# The Weak Force

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```					The Weak Force

?
EM
STRONG

WEAK
The Force Carriers
 Like the Electromagnetic & Strong forces, the Weak force is also
mediated by “force carriers”.

 For the weak force, there are actually 3 force carriers:

W+                W-                          Z0

These “weak force” carriers         This “weak force” carrier
carry electric charge also !         is electrically neutral

The “charge” of the weak interaction is called
“weak charge”
Weak Charge of Quarks & Leptons
Both quarks & leptons carry weak charge
 Both quarks & leptons “couple to” the W and Z force carriers

 Since the W’s have a charge of +1 and –1 they cause a “charge-
changing” interaction. That is when they are emitted or absorbed,
to conserve charge, the “emitting” or “absorbing” particle changes
charge by +1 or –1 unit.

 The emitting or absorbing particle changes into a different particle.
Alternately, when the W decays, it decays into 2 particles which:
(a) Carry weak charge
(b) The sum of their charges equals the charge of the W

 I will mainly talk about the W in the context of decays…
Comparison of the Force Carriers
Property         EM           Strong                    Weak
Force         Photon         Gluon
Carrier
W+, W-             Z0
(g)           (g)
Charge of                                     Electrical &
None           Color                             Weak
force carrier                                     Weak
Quarks &                       All quarks      All quarks
Couples to:     Charged     Quarks only             &               &
leptons                       all leptons     all leptons
Infinite      <10-14 [m]
Range                                       < 2x10-18 [m]   < 2x10-18 [m]

Notice that the weak force only operates at distances ~ < 10-18 [m] !
Particles & Forces
Charged      Neutral
quarks        leptons     leptons
(e,m,t)      (n)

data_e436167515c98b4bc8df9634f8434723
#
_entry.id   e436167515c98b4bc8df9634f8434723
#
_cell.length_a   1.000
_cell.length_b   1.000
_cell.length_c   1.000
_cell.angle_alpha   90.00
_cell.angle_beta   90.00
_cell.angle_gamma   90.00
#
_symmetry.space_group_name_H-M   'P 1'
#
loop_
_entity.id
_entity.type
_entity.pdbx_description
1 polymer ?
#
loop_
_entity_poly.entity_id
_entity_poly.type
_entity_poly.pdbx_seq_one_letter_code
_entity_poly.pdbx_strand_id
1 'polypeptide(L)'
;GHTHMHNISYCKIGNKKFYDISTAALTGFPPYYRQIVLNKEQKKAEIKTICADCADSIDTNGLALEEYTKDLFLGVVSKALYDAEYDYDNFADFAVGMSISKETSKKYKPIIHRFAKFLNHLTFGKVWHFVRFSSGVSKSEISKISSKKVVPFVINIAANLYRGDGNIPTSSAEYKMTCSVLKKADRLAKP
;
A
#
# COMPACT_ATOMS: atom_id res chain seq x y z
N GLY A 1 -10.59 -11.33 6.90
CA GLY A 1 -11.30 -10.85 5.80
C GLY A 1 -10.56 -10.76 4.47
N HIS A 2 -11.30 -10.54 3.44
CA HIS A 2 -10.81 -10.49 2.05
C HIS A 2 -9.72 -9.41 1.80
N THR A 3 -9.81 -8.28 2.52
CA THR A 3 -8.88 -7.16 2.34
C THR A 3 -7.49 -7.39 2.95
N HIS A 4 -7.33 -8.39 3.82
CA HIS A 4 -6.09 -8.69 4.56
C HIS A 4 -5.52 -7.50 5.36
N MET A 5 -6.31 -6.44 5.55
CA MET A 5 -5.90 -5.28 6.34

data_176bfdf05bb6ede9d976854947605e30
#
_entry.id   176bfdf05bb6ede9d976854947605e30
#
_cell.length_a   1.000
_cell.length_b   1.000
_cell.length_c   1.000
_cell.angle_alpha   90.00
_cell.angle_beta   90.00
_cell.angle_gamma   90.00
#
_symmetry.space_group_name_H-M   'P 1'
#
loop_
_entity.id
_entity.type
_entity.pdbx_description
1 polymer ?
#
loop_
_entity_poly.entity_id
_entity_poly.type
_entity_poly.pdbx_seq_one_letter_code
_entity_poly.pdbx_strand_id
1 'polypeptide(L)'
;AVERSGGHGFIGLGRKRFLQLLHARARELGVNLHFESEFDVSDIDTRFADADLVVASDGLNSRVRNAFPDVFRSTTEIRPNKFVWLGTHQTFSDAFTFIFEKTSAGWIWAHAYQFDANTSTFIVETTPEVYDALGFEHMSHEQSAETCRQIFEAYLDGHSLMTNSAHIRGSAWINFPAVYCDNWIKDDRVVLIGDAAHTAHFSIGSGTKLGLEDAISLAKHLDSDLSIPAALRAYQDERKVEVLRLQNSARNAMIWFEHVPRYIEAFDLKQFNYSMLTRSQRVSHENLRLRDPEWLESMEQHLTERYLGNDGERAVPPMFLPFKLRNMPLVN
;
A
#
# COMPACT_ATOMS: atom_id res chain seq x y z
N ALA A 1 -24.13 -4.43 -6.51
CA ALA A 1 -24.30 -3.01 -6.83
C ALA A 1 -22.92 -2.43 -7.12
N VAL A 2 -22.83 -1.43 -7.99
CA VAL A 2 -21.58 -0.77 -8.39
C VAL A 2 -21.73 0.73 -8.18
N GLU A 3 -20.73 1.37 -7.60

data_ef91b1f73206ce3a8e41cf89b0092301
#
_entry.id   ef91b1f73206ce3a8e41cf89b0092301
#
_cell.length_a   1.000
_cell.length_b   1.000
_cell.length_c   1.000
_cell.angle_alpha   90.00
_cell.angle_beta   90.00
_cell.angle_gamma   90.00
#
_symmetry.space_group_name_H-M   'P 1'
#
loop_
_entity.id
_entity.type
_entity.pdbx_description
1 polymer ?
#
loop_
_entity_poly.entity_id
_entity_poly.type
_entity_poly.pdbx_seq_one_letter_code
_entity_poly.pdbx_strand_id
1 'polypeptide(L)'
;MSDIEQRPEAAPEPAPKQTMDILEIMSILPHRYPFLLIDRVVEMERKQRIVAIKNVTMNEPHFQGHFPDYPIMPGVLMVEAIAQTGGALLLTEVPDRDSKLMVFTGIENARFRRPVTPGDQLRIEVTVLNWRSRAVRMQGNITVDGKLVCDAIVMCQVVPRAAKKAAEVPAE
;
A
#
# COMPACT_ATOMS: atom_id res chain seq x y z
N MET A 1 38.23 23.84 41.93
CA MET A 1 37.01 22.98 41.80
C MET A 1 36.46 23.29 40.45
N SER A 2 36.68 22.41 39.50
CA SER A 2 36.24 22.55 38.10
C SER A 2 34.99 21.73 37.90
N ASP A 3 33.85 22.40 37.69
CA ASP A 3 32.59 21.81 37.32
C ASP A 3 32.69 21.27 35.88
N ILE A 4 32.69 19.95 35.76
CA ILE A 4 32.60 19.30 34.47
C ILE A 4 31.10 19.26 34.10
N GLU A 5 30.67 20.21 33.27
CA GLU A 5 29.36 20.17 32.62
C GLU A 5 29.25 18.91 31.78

Strong        Y             N             N
Electro-
Magnetic      Y             Y             N

Weak          Y             Y             Y

Quarks carry strong, weak & EM charge !!!!!
Neutrinos
 From the previous table, you saw that neutrinos only interact via
the weak force.

 Also, the weak force only “kicks in” for d <10-18 [m]. Recall that
the nucleus’ size is about 10-15 [m], so this is 1000 times smaller than
the size of the nucleus.

 As a result, neutrinos can pass through a lot of matter, and do
absolutely nothing!!!!

 After all, matter is mostly empty space, right !

 Neutrinos can easily pass right through the earth, almost as if it
wasn’t there!
Neutron decay
This is how neutron decay really proceeds through the
Weak Interaction

e-                     u          u                 u
W-        d        d    u    d            u    d
ne
Neutron       Proton         Proton

u                           u
d    d                   u       d    +        e-   +        ne

Neutron                 Proton
Neutron Decay (cont)

u                     u
d d                  u d        +       W-
Neutron              Proton
e-   +   ne

n                       p           +             e-     +   ne

But in fact, what’s really going on is this:

d                       u           +             e-     +   ne
Feynman diagram for weak decay
du+e     -+n
e

ne
e-
W-

d                                       u
d                                       d   “Spectator
u                                       u    quarks”

Spectator quark(s): Those quarks which do not directly
participate in the interaction or decay.
Feynman diagram for weak decay
(continued)
 Since the spectator quarks do not directly participate in the
decay, we can just omit them…
 This yields the “quark-level” Feynman diagram!

Is charge conserved ?                  ne 0
e - -1
W-

d                                       u
-1/3                                    +2/3

Is Le conserved ?
Decays of “heavy” quarks
The heavy quarks decay to the lighter ones
t Q=+2/3
b    Q=-1/3

c   Q=+2/3

s    Q=-1/3

u     Q=+2/3
d   Q=-1/3
What about the decay of a b-quark?
bc+m      -+n
m
Is charge conserved ?                nm 0
m-       -1
W-

b                                        c
-1/3                                   +2/3